We asked for a reservation near the beach and ended up on the beach. How accommodating is that? Need a doctor to come to the house? Yes indeed, we’ve enjoyed that privilege as well for a cost of about thirty-five dollars. There
are private clinics that one can visit for minor scratches and bruises or for full-on emergency care. The choice is yours. Recently, a friend here opted for a hip replacement at a private hospital. The surgery went well and she is recovering at home. She has hired full-time help for local wage rates and is very thankful for all the care she is receiving. The surgery costs were 80,000 pesos. Sounds like a lot but in US dollars (where she is from) the cost equates to $4,240.00. Were she in the US for this procedure, the costs would be over $100,000.00 I am told.
During the busy winter seasons we often see people riding the ‘banana’ pulled by power boats.
This type of prompt service is true for all steps in the local health system. Talk about conveniences. Need an X-ray? You can have it taken today and you will leave the office with a copy in hand. They will even email it to you or as directed. Need laboratory tests? Done immediately with the usual allowance for fasting periods if necessary.
How about dental care? I’ll try to control myself here as it is a pet peeve. Lovely people as they may be, dentists in Canada and the USA make out like bandits. There is a reason why foreigners flock to Mexico for dental services. They are top notch and cover every range of service from general care to implants and jaw surgery. A typical visit to a dentist here for a regular cleaning (which is usually done by the dentist) is a cost of approximately 50.00 CAD or less.
Having a lot of fun on Independence weekend, thanks to Pacifica del Mar restaurant and some crazy friends.
Leaving all this important but grim stuff behind, I’ll move on to the fun stuff. First class cinemas with wide seats that are like lounge chairs are yours to enjoy. The cost? About 3 dollars Canadian. What a delight! The freshly popped caramel popcorn is always an irresistible delight as well. Most new movie releases are offered in English with Spanish subtitles the first week or longer, so we often enjoy our local movies. You can book your seats online as well.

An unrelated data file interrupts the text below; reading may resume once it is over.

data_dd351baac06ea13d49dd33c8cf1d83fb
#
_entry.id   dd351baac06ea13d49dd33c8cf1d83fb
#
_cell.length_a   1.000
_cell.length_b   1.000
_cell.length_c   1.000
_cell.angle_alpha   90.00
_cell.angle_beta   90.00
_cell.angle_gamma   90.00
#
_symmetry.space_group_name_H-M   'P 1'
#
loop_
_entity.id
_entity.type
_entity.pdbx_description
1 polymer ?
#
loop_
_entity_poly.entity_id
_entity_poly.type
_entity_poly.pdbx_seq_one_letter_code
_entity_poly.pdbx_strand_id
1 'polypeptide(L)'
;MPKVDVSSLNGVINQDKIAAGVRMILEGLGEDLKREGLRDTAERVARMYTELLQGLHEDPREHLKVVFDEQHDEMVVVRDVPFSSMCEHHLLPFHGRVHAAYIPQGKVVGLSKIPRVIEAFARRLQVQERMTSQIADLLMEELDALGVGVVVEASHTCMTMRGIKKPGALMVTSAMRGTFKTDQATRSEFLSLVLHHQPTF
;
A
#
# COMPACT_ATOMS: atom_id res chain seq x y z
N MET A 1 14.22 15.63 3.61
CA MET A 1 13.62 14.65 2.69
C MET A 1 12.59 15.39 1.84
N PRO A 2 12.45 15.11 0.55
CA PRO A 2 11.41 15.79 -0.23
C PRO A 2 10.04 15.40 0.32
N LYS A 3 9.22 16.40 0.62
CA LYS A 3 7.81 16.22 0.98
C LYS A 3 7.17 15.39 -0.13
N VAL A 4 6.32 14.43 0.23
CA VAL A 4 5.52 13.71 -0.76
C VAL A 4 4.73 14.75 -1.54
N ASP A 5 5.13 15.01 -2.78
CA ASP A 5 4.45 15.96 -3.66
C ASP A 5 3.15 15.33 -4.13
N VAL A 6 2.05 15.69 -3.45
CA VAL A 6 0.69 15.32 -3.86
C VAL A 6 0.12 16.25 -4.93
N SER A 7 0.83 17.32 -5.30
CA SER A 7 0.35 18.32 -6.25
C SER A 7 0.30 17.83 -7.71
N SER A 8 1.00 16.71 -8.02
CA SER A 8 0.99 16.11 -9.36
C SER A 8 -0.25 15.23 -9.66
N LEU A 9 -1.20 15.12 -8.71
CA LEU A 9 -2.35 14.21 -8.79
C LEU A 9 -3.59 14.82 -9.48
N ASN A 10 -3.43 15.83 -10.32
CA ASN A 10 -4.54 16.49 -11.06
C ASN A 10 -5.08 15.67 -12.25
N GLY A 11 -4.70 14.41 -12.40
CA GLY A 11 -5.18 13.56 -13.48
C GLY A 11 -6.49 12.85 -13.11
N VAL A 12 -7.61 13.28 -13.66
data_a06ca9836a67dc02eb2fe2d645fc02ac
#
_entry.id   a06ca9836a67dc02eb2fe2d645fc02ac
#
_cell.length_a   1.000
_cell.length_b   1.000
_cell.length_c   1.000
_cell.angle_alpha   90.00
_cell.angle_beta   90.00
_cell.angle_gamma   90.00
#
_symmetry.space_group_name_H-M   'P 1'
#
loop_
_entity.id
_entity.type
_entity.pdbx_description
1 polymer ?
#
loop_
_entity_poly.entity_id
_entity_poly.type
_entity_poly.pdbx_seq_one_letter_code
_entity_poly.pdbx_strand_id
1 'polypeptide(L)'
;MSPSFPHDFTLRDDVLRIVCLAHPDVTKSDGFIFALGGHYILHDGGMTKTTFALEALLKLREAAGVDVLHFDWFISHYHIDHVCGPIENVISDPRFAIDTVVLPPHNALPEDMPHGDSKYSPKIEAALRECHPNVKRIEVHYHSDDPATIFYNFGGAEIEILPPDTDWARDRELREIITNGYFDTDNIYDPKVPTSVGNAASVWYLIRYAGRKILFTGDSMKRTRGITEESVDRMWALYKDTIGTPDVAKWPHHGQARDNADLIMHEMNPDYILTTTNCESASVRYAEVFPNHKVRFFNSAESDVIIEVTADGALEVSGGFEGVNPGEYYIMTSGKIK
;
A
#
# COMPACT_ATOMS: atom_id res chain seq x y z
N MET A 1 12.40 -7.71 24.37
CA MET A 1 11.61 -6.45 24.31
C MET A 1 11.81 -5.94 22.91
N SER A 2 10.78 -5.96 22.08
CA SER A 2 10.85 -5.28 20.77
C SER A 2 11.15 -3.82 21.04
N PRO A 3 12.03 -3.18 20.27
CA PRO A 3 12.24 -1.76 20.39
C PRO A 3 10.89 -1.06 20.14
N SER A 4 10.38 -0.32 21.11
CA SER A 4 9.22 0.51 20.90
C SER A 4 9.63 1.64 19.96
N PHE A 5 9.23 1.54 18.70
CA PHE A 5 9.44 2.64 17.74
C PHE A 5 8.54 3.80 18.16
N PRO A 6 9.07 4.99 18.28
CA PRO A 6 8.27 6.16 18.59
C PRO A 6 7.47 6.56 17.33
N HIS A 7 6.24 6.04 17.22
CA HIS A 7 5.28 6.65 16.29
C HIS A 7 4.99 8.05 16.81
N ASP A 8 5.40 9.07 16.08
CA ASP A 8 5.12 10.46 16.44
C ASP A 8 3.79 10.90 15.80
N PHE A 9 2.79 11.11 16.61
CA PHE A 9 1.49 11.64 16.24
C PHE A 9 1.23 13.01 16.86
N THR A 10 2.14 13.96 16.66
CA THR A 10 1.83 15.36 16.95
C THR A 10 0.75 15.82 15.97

Want to take a little excursion? Jump on the Mexican highway bus services. There are several companies to choose from. They are so sumptuous it’s shocking at first. Bus lines here are affordable. They give you a sandwich and a drink when you
board for your first-class adjustable seat with foot rests, lap tables, television, wi-fi service and plug-ins for electronics. The entire bus has first-class seating. With our seniors’ card, a return trip to Guadalajara (5 hours one-way) is roughly 50.00 CAD per person.
Because Manzanillo is evolving as a tourist destination, you will find a lot of English spoken here. This is a saving grace if you haven’t dived into your Spanish lessons yet. We keep working on ours but it’s very handy when often the person you are speaking with is bilingual English-Spanish. The children are taking it in school and English has become an important tool for employment and higher wages. Newcomers will no doubt find this a bonus feature in the area.
Manzanillo enjoys two magnificent bays.
Home services are readily available to residents in Manzanillo. This covers almost everything you can think of including, gardening, housekeeping, painting, boiler (hot water heater) repair, electrical upgrades, car repairs, car washes and so on. And again, the rates are extremely reasonable.
When the body ages, these services become more and more important. So, we retirees like to make use of many of them on a regular basis.
There is such a close social community here, that references for many services are available from friends and social media as will as referral lists that are often available through local organizations.
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Suzanne A. Marshall hails from western Canada and has been living the good life in Manzanillo over the past 8 years. She is a wife, mom and grandma. She is retired from executive business management where her writing skills focused on bureaucratic policy, marketing and business newsletters. Now she shares the fun and joy of writing about everyday life experiences in beautiful Manzanillo, Mexico, the country, its people, the places and the events.